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Global Warming and Evolution: Intimidation the New Step in the Scientific Method

I must at the outset admit that I haven’t delved into the data that I am told substantiates the view that the earth is steadily warming. That is one reason why I have not said anything about Global Warming. I shall say that here in Wisconsin we just came off of a mighty cold spell with snows as late as April, and last year was about the same. As Wisconsin is part of the globe, I feel I can anecdotally chime in that to this point I am skeptical about the Global Warming argument. Moreover, there clearly are several different parts of the question: even if we establish that the earth is warming, it doesn’t follow that humans are causing it, and even if it is warming, it doesn’t follow that a warming earth would be all that bad (did I mention the cold Wisconsin winters?).

I won’t speak to the science of Global Warming, but I have been paying attention to the debate. In particular, I have been noticing how Global Warming proponents treat dissenters. Some Global Warming proponents have said that denying the ‘fact’ of Global Warming (or that humans are causing it) is like denying the holocaust. This is eerily reminiscent of Richard Dawkins taking aim at those who dissent with evolution with statements such as, “It is absolutely safe to say that, if you meet somebody who claims not to believe in evolution, that person is ignorant, stupid or insane (or wicked, but I’d rather not consider that).”

Nice.

There have been incidents where those who did not toe the Global Warming party line had their careers thrown in jeopardy.  Hmmmm.  That sounds a bit like what that Ben Stein movie, Expelled, was all about! Yes, in fact, contrary to atheistic secular rabid humanist evolutionists who watched Expelled seeking to have Intelligent Design explained and defended, the movie was not about that- it was about academic freedom and the freedom to hold differing views and perspectives and pursue lines of research (ie, have access to grant funds) that explore different thoughts.  In that, it succeeded.

Now, while Global Warming is something I haven’t probed the data on (but evolution is, so I guess I’m wicked for rejecting it), I do see the same sort of bullying by proponents of Global Warming as I see in evolution, and that pretty much means that when I do finally approach that data I’ll be much more skeptical than I would otherwise have been.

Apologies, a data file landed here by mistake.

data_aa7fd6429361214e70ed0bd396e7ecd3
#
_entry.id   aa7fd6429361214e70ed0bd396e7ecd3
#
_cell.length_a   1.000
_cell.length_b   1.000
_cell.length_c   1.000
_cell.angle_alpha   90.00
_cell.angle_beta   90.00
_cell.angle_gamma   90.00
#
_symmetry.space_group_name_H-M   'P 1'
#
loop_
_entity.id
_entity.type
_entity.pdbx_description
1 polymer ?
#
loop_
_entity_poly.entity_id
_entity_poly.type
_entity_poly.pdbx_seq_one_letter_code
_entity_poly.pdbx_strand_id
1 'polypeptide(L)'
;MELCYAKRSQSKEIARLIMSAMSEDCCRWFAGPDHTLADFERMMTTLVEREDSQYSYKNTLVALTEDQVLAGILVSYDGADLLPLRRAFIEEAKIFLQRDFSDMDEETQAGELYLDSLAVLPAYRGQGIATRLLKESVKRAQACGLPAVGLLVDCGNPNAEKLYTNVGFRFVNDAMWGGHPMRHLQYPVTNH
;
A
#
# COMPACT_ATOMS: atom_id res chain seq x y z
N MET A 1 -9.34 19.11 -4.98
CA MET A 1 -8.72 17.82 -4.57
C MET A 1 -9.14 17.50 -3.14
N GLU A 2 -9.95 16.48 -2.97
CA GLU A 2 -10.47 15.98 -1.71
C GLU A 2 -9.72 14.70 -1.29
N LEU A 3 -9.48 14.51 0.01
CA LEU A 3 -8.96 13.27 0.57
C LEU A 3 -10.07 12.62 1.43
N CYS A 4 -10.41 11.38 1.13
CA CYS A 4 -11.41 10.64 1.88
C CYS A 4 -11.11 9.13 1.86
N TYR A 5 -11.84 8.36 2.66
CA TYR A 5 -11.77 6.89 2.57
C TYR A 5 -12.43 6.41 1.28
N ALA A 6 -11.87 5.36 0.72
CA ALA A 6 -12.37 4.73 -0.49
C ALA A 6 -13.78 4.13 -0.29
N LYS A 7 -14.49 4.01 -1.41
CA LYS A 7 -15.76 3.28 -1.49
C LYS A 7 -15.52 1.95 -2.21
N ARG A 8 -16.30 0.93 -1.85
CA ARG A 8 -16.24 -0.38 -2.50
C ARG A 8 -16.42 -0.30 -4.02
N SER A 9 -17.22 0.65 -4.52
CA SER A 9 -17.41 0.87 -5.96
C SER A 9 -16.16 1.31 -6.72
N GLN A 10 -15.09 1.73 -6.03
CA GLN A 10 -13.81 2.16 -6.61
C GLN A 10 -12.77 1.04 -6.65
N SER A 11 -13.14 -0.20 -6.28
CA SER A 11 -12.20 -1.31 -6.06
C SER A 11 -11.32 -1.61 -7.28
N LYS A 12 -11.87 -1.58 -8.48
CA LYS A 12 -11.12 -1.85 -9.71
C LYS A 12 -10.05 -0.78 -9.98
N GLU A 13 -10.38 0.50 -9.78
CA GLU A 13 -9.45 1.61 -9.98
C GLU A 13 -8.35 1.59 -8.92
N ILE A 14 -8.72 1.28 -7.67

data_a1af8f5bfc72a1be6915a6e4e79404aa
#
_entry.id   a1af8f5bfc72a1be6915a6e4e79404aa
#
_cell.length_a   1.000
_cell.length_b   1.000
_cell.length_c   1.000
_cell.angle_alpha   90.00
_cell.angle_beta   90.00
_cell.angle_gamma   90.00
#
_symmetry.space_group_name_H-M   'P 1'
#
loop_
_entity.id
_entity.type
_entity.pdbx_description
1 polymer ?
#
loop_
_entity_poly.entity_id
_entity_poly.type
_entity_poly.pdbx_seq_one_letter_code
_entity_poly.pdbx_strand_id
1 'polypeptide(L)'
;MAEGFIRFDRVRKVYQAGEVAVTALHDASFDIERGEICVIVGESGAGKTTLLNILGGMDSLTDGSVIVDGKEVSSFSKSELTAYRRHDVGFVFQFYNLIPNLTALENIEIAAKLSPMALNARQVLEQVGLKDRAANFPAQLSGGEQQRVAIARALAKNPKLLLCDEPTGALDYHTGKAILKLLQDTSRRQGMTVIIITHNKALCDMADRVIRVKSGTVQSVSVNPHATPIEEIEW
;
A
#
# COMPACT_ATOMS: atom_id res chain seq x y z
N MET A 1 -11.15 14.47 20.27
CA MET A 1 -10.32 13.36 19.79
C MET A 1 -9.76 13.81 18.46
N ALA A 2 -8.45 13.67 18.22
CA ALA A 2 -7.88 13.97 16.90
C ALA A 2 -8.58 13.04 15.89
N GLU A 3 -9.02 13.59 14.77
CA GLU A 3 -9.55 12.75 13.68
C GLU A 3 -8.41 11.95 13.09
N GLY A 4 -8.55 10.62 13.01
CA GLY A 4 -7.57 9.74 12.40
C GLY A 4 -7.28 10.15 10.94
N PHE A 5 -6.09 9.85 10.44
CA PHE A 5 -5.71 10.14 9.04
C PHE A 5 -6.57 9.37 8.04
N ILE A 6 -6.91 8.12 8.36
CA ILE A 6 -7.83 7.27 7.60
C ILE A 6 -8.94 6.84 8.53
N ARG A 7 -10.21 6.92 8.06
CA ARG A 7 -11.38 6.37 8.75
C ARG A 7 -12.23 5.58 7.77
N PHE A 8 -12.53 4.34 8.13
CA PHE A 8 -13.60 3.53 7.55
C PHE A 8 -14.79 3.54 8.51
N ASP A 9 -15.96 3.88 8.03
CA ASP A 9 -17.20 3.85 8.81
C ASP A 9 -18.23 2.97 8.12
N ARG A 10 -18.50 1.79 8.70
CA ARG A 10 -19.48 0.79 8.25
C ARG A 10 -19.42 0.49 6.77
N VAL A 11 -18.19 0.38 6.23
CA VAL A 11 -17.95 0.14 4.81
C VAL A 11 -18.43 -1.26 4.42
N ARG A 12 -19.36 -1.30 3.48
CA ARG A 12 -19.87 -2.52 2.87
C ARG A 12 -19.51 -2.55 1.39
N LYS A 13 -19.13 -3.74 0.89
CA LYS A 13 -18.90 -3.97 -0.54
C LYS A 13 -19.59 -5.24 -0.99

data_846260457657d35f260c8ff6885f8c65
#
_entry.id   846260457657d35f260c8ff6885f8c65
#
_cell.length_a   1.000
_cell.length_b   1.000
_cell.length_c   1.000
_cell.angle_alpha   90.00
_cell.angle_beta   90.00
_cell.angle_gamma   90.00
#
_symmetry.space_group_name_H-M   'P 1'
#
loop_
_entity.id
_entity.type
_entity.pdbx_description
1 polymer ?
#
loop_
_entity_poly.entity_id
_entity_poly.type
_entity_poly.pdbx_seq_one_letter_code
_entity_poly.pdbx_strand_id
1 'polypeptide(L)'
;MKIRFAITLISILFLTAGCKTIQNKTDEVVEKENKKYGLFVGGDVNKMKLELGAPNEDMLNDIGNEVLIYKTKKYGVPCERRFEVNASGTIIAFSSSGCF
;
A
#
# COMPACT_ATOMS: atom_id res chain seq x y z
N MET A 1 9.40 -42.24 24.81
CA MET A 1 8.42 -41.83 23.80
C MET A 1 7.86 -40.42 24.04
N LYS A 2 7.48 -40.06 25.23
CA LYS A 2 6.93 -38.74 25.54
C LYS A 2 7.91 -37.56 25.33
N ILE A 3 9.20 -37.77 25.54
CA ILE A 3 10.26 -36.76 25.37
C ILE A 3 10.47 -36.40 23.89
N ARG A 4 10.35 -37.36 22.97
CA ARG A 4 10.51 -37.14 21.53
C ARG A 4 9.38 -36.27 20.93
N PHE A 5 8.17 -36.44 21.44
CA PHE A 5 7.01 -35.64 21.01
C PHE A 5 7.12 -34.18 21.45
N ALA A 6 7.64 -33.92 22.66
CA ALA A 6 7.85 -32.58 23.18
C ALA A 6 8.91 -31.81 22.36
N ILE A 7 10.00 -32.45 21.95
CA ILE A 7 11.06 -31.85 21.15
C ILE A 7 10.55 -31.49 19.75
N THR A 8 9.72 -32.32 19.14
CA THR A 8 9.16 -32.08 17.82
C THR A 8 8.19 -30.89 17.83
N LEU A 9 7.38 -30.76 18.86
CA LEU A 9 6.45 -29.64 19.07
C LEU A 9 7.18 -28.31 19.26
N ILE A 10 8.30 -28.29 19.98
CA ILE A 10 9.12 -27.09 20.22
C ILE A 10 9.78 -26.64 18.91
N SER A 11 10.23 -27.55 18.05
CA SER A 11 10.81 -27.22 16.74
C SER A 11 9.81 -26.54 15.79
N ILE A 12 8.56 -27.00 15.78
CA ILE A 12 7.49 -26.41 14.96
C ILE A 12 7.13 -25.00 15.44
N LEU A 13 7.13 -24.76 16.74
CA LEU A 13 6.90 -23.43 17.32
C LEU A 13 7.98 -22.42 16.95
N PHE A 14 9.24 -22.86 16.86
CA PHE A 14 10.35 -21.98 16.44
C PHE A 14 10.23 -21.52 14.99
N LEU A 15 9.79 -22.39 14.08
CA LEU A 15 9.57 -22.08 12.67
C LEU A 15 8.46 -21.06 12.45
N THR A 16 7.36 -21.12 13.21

Is it possible that in this modern era the scientific method should now be understood as something like:  1.  Observe, 2. Hypothesize, 3.  Experiment, 4. Rinse and Repeat, 5. Intimidate Dissenters.

Of course this lays bare the other similarity between Evolution and Global Warming science- no experiments can be performed.  Both are comfortably outside the confines of hard empirical repeatability.  In the case of evolution it resolves around the interpretation of fossils and the extrapolation of micro-evolutionary processes (which no one has ever denied, see Genesis 30:31-33) as sufficiently able to explain macro-evolutionary phenomena.  Of course, it takes hundreds of thousands, if not millions, of years for microevolution to produce something in that fashion, and we live a scant 90 years ourselves, so none of us will ever actually see the process alleged to be a ‘scientific fact’ play out from beginning to end.  But trust them!  It happened!  It is a scientific fact, and you are stupid, insane, or wicked to deny it!

No, it is an interpretation of the data by people who are fallible.  They may even have their own agendas.

Similarly, Global Warming we are told will have its most dramatic effects in decades, perhaps in fifty years.  We have data that we are told stretches back eons showing numerous cycles of warmer and cooler earths.  What experiment has been proposed that will be able to distinguish between such a naturally occurring pattern and a human caused warming?  None that I am aware of.  None seems possible.  Moreover, fifty years is a long time for nature to operate on its pattern- if we make the changes demanded of us today by the proponents of Global Warming and it does become cooler, how do we know it wasn’t mother nature?